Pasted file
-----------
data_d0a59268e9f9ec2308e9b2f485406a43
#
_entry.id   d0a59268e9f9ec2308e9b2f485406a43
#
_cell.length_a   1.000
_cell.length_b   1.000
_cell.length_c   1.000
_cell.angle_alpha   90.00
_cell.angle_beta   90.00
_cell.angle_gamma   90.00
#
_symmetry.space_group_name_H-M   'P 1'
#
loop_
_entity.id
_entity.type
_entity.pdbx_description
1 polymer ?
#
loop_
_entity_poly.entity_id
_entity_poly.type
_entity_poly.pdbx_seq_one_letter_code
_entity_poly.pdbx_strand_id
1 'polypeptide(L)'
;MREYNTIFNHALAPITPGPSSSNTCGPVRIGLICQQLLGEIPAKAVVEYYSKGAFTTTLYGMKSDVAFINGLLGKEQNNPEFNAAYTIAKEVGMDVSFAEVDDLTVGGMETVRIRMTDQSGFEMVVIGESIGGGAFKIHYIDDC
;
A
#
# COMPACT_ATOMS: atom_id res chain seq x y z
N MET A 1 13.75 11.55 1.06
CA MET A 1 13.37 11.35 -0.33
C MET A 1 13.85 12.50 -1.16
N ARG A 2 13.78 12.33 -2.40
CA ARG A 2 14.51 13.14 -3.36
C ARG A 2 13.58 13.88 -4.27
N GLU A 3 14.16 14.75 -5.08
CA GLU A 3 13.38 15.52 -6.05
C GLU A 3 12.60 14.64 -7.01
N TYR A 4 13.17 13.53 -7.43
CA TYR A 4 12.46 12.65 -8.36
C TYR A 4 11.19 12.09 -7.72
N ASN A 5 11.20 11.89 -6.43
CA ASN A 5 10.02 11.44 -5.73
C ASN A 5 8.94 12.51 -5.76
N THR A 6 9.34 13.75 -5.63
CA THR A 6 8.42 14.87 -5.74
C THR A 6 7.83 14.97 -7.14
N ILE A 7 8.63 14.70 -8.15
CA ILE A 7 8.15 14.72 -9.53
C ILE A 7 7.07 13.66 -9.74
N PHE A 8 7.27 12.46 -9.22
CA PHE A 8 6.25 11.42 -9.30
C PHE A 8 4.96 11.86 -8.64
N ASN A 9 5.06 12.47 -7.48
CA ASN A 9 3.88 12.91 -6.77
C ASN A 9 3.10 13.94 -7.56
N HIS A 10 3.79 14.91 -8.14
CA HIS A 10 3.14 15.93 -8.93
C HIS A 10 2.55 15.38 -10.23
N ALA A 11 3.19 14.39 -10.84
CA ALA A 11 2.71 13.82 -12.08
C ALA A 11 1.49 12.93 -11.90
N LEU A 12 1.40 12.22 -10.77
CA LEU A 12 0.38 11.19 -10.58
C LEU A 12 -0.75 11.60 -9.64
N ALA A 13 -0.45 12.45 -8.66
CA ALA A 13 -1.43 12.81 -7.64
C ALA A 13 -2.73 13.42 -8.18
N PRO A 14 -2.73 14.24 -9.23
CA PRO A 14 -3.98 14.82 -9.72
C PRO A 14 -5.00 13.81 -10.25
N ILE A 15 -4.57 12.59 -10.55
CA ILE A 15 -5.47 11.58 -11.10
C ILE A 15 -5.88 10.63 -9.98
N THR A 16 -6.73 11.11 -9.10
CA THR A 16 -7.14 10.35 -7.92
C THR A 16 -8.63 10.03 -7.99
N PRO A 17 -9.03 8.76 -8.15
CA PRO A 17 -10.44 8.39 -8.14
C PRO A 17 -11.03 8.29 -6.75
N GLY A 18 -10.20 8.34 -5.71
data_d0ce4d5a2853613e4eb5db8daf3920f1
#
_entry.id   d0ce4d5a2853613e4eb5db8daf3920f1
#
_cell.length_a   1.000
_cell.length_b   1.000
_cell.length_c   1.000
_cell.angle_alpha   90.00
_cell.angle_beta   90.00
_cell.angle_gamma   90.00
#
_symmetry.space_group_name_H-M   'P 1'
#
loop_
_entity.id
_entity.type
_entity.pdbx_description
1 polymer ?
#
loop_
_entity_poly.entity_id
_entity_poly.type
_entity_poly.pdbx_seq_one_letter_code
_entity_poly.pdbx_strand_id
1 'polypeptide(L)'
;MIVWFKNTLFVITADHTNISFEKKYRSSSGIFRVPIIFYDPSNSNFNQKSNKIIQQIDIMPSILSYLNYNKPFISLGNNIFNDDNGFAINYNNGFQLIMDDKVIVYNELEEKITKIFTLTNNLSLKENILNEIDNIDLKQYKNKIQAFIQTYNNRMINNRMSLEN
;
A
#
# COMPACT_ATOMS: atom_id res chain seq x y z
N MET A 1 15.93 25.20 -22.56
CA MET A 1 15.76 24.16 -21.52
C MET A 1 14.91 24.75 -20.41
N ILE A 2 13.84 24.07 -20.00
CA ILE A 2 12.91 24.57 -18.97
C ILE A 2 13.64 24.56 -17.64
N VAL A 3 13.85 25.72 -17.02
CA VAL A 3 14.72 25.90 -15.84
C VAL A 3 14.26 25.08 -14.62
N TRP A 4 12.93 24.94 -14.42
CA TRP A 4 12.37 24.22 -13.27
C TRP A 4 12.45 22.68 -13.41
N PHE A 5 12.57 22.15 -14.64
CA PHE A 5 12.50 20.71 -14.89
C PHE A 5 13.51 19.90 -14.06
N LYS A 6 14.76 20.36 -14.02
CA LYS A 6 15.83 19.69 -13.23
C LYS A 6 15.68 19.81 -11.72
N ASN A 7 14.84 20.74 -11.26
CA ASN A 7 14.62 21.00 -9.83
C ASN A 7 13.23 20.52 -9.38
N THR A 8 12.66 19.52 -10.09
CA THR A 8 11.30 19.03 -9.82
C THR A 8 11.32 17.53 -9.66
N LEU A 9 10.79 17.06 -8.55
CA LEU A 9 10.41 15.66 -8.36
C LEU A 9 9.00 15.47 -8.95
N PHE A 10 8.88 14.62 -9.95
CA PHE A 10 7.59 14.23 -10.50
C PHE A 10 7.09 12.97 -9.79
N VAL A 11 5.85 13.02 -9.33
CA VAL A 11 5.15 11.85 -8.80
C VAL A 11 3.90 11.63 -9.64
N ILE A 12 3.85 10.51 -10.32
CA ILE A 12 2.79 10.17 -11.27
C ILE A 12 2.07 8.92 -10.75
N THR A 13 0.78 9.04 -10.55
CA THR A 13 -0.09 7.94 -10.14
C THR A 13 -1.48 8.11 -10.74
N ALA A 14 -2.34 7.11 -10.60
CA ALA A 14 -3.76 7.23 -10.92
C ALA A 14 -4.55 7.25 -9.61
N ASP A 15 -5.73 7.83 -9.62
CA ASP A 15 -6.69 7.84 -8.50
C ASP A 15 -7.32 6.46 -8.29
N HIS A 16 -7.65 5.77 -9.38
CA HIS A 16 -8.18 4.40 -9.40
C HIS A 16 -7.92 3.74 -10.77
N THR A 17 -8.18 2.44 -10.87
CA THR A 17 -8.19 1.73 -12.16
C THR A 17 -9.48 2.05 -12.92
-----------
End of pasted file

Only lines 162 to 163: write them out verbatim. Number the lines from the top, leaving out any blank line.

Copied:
CA THR A 17 -8.19 1.73 -12.16
C THR A 17 -9.48 2.05 -12.92